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Theoretical Medicine and Bioethics

, Volume 29, Issue 6, pp 357–370 | Cite as

Medical explanations and lay conceptions of disease and illness in doctor–patient interaction

  • Halvor NordbyEmail author
Article

Abstract

Hilary Putnam’s influential analysis of the ‘division of linguistic labour’ has a striking application in the area of doctor–patient interaction: patients typically think of themselves as consumers of technical medical terms in the sense that they normally defer to health professionals’ explanations of meaning. It is at the same time well documented that patients tend to think they are entitled to understand lay health terms like ‘sickness’ and ‘illness’ in ways that do not necessarily correspond to health professionals’ understanding. Drawing on recent philosophical theories of concept possession, the article argues that this disparity between medical and lay vocabulary implies that it is, in an important range of cases, easier for doctors to create a communicative platform of shared concepts by using and explaining special medical expressions than by using common lay expressions. This conclusion is contrasted with the view that doctors and patients typically understand each other when they use lay vocabulary. Obviously, use of expressions like ‘sickness’ or ‘illness’ does not necessarily lead to poor communication, but it is important that doctors have an awareness of how patients interpret such terms.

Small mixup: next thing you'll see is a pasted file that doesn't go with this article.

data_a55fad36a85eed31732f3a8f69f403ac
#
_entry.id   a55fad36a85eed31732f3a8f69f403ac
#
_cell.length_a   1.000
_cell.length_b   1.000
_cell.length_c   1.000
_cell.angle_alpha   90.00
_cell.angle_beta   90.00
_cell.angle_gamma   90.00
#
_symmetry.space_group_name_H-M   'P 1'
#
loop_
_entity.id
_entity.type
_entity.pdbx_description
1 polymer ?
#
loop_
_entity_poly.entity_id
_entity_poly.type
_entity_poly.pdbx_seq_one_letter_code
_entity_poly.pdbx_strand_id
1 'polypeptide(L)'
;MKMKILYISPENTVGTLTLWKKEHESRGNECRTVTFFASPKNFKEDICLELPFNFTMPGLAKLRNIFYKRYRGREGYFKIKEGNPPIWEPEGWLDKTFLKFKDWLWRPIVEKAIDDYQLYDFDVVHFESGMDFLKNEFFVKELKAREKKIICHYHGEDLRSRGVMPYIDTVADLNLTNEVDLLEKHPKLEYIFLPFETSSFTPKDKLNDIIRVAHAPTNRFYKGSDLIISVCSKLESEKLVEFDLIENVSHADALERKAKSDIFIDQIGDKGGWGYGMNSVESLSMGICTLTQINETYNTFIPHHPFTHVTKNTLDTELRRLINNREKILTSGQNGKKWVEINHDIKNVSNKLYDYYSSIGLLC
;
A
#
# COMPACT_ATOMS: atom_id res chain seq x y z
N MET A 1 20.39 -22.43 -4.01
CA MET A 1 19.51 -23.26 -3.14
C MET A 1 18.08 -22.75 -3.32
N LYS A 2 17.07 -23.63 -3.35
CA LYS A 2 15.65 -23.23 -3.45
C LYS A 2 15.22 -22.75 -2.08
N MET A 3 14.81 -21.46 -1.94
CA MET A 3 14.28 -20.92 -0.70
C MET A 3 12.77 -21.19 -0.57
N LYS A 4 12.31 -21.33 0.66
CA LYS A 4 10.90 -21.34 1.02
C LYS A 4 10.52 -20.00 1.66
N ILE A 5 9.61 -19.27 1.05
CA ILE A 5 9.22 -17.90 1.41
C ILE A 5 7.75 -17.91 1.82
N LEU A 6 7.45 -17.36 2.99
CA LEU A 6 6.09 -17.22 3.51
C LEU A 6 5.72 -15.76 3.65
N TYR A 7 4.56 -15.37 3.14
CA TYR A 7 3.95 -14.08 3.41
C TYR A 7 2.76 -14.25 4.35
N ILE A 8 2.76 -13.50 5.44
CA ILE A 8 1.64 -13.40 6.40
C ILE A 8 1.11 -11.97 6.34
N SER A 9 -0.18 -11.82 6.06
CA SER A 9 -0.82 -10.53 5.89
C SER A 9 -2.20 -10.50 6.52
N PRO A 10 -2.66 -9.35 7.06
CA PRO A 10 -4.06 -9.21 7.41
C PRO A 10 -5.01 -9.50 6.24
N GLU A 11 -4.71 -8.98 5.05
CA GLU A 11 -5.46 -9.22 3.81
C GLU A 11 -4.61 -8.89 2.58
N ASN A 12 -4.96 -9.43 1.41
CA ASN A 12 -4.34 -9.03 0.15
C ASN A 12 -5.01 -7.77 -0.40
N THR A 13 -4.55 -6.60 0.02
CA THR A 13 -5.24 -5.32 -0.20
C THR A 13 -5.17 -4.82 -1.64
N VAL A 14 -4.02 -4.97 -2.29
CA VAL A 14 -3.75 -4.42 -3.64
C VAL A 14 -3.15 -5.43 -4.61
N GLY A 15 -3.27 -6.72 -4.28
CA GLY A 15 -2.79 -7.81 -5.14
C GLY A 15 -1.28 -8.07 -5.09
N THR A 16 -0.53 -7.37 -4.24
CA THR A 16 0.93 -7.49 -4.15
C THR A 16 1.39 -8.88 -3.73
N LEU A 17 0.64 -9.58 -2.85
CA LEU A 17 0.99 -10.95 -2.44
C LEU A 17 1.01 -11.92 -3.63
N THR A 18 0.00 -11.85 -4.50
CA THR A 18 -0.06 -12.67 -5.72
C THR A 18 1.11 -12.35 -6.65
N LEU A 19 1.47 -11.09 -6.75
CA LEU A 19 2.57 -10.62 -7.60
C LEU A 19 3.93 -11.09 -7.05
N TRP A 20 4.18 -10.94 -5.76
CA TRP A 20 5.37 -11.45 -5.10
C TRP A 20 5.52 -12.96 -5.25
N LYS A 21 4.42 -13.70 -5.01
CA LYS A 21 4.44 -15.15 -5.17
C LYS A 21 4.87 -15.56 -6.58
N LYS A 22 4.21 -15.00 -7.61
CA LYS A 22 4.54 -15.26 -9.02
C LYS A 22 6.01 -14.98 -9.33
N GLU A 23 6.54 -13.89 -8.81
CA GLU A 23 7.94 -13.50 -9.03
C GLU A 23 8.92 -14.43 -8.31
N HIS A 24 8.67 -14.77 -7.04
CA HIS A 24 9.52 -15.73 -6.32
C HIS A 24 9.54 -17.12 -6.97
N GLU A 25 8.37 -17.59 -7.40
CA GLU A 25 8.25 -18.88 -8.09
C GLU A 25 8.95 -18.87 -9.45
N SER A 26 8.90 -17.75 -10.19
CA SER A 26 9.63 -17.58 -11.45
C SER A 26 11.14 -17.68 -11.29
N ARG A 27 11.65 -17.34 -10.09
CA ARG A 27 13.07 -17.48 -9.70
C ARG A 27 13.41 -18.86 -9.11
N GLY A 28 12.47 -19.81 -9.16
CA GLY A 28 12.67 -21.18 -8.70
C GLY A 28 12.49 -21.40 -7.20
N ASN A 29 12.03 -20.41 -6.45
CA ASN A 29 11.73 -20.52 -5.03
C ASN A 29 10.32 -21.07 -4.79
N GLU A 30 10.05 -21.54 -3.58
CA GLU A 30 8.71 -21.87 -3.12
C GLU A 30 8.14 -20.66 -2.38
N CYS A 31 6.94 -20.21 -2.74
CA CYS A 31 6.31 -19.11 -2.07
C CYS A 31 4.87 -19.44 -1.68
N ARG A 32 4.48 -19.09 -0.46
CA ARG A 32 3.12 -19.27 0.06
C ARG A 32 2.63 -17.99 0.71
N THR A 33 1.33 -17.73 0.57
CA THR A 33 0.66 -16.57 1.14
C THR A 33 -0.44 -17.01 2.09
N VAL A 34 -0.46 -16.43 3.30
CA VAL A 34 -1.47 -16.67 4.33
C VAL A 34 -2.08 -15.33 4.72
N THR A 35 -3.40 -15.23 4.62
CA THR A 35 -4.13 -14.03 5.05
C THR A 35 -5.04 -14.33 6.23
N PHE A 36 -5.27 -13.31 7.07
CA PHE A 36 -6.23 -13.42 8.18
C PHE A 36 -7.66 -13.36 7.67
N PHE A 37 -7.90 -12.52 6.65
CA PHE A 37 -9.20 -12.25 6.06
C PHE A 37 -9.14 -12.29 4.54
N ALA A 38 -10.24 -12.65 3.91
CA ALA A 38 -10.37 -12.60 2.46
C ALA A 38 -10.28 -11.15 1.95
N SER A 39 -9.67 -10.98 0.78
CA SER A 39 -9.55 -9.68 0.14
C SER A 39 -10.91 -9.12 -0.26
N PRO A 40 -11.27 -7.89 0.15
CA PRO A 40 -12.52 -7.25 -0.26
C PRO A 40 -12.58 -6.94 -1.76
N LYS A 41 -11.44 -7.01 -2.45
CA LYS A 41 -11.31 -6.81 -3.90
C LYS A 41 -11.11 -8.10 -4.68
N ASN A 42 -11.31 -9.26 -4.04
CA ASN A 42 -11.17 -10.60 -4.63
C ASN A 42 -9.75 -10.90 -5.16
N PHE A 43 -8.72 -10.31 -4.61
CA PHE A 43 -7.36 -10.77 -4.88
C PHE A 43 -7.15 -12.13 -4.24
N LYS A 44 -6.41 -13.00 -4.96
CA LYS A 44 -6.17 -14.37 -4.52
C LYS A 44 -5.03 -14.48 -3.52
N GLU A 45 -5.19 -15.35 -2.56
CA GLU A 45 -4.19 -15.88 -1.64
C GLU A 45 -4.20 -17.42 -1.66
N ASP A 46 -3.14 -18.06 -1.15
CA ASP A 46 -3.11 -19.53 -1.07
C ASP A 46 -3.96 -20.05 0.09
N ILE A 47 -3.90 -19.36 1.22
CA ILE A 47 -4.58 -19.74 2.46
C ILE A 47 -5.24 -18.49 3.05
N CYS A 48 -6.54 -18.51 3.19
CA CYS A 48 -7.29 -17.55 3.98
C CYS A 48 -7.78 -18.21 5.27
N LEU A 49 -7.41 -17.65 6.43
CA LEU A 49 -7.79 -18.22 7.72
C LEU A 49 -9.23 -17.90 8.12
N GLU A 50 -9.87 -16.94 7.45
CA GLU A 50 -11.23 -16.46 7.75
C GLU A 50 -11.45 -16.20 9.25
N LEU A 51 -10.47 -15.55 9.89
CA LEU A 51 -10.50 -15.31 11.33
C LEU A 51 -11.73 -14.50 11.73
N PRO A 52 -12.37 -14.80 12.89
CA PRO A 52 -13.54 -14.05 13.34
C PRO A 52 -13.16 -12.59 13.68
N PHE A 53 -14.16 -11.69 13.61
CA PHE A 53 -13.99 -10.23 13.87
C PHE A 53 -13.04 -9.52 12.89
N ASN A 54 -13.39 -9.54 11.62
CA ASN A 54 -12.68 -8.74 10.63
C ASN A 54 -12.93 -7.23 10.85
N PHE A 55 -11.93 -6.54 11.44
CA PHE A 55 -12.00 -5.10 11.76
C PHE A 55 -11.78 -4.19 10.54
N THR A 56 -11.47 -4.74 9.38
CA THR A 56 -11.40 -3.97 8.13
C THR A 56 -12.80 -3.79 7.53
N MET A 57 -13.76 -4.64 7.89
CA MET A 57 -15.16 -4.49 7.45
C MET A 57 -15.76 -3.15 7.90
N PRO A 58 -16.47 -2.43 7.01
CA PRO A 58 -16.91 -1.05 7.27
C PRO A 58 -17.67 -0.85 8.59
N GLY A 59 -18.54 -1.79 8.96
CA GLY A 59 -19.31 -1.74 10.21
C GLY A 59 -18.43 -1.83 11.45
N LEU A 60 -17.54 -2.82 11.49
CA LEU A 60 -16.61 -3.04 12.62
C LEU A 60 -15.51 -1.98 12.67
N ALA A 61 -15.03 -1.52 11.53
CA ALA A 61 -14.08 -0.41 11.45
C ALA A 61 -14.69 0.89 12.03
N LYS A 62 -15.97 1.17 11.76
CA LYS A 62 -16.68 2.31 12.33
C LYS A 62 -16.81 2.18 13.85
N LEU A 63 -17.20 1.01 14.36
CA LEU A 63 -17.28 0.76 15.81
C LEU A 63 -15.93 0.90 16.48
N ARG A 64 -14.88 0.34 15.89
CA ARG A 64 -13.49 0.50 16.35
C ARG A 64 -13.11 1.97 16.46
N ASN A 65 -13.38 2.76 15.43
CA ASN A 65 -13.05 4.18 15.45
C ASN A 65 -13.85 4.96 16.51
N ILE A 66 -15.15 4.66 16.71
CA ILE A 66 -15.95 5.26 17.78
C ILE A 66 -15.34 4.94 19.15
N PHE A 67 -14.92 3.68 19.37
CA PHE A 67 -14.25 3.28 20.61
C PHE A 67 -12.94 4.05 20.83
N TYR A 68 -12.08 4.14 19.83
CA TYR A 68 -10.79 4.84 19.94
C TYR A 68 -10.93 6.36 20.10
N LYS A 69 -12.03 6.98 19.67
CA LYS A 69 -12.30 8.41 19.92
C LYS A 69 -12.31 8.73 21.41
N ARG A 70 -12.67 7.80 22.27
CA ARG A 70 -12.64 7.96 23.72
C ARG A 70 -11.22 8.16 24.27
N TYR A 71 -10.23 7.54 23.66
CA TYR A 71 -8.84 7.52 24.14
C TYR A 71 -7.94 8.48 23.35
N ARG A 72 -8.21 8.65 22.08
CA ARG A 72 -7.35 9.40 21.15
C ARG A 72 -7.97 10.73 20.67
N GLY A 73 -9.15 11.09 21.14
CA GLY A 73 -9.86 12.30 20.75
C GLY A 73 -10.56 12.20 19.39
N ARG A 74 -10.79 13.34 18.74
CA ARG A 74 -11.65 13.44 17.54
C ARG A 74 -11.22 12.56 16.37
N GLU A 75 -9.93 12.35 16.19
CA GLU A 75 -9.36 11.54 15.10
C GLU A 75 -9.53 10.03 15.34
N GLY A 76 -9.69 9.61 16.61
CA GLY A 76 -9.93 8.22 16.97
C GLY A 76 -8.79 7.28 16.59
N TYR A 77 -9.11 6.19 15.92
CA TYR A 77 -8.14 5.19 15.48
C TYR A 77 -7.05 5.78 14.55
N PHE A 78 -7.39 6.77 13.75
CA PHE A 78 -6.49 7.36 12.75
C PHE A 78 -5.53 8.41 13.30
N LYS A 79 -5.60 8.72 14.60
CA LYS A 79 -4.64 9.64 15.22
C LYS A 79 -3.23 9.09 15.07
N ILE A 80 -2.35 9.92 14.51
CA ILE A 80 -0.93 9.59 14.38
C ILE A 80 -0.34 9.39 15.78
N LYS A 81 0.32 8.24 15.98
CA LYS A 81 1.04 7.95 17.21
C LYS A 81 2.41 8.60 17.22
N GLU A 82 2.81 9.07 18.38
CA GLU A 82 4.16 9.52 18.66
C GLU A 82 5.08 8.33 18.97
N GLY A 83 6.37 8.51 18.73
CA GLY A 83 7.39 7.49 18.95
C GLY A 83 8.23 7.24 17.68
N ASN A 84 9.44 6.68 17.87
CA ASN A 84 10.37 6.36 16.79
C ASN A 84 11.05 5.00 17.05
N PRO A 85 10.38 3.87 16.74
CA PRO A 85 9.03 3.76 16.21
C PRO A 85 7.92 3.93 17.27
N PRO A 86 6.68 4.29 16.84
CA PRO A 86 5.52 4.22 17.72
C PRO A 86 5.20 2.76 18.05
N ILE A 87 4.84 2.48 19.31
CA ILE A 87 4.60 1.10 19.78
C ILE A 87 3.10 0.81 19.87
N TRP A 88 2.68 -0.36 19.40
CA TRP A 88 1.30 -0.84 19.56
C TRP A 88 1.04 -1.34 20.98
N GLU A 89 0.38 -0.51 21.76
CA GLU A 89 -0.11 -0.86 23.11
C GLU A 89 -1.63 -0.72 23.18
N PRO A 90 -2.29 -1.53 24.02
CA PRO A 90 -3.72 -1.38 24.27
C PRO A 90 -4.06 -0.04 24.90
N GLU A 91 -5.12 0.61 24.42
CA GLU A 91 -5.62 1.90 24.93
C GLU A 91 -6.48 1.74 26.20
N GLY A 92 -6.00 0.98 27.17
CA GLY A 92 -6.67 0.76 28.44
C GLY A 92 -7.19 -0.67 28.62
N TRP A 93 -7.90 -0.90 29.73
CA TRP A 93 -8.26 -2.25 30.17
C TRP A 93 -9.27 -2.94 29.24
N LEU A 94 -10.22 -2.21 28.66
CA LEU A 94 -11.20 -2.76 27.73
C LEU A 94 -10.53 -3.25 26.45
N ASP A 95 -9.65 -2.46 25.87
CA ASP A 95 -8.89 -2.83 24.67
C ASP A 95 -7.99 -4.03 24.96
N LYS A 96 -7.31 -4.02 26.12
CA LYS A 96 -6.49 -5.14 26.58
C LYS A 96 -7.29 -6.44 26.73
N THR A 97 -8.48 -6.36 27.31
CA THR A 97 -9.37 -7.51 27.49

Keywords

Doctor–patient interaction Communication Medical language Lay health beliefs 

Notes

Acknowledgements

I would like to thank anonymous referees for this journal for very helpful comments.

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Copyright information

© Springer Science+Business Media B.V. 2008

Authors and Affiliations

  1. 1.Department of Health Management and Health Economics, Faculty of MedicineUniversity of OsloOsloNorway
  2. 2.Faculty of Health and Social WorkLillehammer University CollegeLillehammerNorway

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